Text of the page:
Researchers at the University of Cincinnati College of Medicine have shown that a topical drug, called AB569, kills antibiotic-resistant bacteria and enhances would healing in burn injuries, according to Medical Xpress.
AB569, a combination of acidified nitrite and EDTA (ethylenediaminetetraacetic acid), was patented in the United States in 2018 by Dr. Daniel Hassett of the UC College of Medicine.
Dr. Hassett’s research has found that the topical drug kills virtually all pathogenic bacteria, including multidrug-resistant Pseudomonas aeruginosa (MDR-PA).
“Multidrug-resistant bacteria, often called ‘superbugs,’ are an ever-burgeoning global health problem,” Dr. Hassett said. “As a result, there is a critical need to develop novel and effective antimicrobials for the prevention, treatment and eradication and healing of such wounds that are complicated by the most formidable pathogen of burn patients, known as MDR-PA.”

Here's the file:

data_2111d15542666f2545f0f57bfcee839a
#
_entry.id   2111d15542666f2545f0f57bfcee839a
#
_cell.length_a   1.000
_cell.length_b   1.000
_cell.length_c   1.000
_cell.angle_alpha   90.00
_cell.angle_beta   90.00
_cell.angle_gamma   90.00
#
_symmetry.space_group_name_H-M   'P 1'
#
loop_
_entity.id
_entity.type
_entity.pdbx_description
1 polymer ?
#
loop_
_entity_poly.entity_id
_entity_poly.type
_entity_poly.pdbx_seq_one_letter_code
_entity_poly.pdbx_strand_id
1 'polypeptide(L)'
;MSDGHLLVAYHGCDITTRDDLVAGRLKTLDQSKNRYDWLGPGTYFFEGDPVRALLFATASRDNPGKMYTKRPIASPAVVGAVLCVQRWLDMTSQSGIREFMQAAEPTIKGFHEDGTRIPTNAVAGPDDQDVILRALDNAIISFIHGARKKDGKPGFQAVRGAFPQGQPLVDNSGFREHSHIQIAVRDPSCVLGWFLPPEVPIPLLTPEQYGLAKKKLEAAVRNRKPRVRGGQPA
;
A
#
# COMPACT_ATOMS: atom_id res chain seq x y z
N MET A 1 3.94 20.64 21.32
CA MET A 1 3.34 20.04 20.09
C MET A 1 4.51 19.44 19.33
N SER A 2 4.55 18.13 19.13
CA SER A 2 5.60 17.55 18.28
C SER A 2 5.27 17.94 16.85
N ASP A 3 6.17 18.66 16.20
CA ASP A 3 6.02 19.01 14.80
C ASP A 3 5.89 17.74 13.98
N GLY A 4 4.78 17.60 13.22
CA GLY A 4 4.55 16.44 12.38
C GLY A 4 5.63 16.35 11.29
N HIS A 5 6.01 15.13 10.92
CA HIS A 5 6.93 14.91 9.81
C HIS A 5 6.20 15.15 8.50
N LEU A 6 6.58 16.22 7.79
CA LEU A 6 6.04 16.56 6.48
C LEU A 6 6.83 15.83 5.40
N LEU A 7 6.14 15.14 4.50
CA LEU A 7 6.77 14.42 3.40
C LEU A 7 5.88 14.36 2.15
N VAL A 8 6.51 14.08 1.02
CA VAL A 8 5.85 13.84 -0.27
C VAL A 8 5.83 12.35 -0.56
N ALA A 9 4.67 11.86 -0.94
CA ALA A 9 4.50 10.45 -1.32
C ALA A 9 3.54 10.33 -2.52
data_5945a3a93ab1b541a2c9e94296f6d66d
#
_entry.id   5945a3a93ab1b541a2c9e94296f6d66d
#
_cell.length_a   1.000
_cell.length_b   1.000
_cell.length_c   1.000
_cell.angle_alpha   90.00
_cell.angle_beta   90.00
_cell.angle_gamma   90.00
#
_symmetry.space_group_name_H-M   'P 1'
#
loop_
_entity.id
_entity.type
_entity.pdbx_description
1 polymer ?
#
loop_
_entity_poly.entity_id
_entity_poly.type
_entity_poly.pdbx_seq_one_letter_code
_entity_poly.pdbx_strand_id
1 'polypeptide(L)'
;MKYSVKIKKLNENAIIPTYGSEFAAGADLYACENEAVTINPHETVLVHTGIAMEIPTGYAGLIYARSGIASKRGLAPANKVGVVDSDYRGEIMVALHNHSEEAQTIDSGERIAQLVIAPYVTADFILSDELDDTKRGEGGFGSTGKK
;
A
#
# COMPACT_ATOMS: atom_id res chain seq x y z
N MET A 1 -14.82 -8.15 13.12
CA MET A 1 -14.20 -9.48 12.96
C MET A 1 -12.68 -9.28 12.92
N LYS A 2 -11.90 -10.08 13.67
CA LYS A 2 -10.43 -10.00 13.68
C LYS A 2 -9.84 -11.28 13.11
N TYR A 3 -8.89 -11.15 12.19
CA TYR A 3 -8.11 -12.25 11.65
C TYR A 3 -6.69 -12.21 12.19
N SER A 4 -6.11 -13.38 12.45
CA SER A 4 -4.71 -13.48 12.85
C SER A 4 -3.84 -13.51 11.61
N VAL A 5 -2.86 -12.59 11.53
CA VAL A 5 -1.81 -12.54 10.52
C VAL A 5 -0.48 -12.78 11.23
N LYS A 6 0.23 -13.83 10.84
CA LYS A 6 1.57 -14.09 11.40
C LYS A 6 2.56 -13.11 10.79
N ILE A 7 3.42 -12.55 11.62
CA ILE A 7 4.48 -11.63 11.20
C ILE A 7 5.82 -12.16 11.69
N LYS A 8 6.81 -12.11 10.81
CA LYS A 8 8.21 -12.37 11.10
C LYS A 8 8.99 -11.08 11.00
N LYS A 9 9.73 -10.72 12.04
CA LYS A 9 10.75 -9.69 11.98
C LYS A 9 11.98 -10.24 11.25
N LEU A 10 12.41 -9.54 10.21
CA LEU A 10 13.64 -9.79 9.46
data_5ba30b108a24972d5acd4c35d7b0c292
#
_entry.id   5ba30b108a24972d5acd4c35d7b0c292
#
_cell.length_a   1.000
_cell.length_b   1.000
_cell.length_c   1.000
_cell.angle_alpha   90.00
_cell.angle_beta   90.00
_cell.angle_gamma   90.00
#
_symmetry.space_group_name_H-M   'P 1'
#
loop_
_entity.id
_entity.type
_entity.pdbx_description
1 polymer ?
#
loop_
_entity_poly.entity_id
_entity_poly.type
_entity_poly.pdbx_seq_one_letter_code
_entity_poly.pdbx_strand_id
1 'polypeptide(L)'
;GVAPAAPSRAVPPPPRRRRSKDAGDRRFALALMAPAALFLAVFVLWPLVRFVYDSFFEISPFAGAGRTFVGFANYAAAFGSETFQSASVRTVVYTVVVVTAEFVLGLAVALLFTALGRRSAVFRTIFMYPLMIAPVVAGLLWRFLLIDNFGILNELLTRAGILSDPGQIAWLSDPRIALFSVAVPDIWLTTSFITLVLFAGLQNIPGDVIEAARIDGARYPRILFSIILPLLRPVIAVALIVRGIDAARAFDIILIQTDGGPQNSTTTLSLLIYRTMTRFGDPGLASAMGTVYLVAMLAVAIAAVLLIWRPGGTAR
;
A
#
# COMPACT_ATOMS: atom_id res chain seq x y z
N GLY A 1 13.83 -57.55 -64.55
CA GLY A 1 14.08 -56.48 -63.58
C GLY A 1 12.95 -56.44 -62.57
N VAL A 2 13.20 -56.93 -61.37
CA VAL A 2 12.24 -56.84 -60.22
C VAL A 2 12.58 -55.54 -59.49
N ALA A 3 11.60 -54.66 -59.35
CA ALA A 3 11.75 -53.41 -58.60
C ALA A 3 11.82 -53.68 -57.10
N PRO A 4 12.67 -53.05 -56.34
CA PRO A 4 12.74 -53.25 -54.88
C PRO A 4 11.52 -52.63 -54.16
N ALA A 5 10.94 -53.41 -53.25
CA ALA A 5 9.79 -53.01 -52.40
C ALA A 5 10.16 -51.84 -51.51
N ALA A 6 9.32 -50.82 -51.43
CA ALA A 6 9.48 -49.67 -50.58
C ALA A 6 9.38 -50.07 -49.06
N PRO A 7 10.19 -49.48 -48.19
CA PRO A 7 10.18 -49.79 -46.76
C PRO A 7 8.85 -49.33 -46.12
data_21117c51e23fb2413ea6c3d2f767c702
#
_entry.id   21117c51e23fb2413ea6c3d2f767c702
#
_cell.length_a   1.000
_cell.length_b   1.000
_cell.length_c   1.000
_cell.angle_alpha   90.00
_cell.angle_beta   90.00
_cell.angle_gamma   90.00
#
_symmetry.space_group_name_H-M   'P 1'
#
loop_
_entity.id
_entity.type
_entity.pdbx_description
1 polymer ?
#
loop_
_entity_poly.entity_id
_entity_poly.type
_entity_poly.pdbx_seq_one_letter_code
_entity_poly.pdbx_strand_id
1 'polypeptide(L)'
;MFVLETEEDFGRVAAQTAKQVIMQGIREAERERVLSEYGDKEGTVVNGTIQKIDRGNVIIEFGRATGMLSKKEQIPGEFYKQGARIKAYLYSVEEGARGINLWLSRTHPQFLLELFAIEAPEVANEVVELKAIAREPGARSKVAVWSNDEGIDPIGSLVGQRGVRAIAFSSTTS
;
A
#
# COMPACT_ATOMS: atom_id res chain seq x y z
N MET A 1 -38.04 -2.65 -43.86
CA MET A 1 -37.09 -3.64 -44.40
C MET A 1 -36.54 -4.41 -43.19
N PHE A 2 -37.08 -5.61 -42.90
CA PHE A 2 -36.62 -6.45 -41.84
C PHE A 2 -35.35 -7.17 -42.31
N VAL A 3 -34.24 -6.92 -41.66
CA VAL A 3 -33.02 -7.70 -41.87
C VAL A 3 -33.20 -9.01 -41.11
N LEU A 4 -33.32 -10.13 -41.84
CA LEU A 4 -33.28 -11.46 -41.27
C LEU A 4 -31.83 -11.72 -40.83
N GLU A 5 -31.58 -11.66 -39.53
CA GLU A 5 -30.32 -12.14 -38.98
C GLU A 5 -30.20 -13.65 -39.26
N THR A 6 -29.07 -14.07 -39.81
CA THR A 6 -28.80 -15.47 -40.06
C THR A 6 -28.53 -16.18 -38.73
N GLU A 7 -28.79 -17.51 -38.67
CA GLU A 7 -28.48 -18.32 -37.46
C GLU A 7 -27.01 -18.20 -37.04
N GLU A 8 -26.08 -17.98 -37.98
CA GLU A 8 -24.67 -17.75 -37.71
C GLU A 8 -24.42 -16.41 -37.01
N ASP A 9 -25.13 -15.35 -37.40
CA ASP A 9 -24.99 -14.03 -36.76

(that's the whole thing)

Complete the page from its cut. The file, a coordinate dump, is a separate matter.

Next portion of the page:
“Injury severity is predominantly due to potentially lethal sepsis caused by MDR-PA,” he added.
The study, published in the journal Infection and Immunity, explained that AB569 acts synergistically to kill all human burn wound strains of the pathogen in vitro.
Dr. Hassett said, “AB569 not only kills the bug, it also enhances the wound-healing process. At the same time, AB569 topical application significantly increases the anti-inflammatory mediators … that allow improved epidermal restoration and the healing process to occur more rapidly and efficiently.”
Initially, the topical drug was seen as a potential treatment for antibiotic-resistant organisms that cause pulmonary infections in patients with cystic fibrosis and chronic obstructive pulmonary disease (COPD).
Apart from tackling cystic fibrosis and COPD, AB569 may also be effective in treating infections related to severe burns, urinary tract disorders, endocarditis, and diabetes, according to Dr. Hassett.
He said, “This study provides solid foundational evidence that AB569 can be used topically to treat highly problematic dermal [injuries] including wound, burn, blast and likely diabetic infections in civilian and military populations and help relieve the economical burden that MDR organisms have on the global health care system.”
The article appeared on Medical Xpress.